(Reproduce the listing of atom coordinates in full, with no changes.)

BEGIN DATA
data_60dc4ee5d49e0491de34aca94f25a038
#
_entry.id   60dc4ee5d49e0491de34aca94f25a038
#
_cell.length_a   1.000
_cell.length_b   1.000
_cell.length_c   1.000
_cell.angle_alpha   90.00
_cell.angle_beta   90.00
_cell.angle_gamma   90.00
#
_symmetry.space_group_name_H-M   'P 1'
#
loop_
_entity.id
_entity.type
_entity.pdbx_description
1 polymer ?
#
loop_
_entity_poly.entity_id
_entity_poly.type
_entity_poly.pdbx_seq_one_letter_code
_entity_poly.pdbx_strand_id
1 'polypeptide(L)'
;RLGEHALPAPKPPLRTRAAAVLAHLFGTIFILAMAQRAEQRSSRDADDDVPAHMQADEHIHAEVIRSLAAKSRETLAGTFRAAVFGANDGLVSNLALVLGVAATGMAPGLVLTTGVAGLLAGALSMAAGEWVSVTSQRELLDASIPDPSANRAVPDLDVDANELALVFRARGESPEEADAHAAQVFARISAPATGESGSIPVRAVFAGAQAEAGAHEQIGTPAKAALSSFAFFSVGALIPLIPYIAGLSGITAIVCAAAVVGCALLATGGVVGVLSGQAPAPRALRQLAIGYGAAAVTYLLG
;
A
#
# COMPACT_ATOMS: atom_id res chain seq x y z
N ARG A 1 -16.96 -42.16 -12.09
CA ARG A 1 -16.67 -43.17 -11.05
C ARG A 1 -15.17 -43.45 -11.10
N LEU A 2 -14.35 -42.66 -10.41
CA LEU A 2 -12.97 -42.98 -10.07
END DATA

data_60dc4ee5d49e0491de34aca94f25a038
#
_entry.id   60dc4ee5d49e0491de34aca94f25a038
#
_cell.length_a   1.000
_cell.length_b   1.000
_cell.length_c   1.000
_cell.angle_alpha   90.00
_cell.angle_beta   90.00
_cell.angle_gamma   90.00
#
_symmetry.space_group_name_H-M   'P 1'
#
loop_
_entity.id
_entity.type
_entity.pdbx_description
1 polymer ?
#
loop_
_entity_poly.entity_id
_entity_poly.type
_entity_poly.pdbx_seq_one_letter_code
_entity_poly.pdbx_strand_id
1 'polypeptide(L)'
;RLGEHALPAPKPPLRTRAAAVLAHLFGTIFILAMAQRAEQRSSRDADDDVPAHMQADEHIHAEVIRSLAAKSRETLAGTFRAAVFGANDGLVSNLALVLGVAATGMAPGLVLTTGVAGLLAGALSMAAGEWVSVTSQRELLDASIPDPSANRAVPDLDVDANELALVFRARGESPEEADAHAAQVFARISAPATGESGSIPVRAVFAGAQAEAGAHEQIGTPAKAALSSFAFFSVGALIPLIPYIAGLSGITAIVCAAAVVGCALLATGGVVGVLSGQAPAPRALRQLAIGYGAAAVTYLLG
;
A
#
# COMPACT_ATOMS: atom_id res chain seq x y z
N ARG A 1 -16.96 -42.16 -12.09
CA ARG A 1 -16.67 -43.17 -11.05
C ARG A 1 -15.17 -43.45 -11.10
N LEU A 2 -14.35 -42.66 -10.41
CA LEU A 2 -12.97 -42.98 -10.07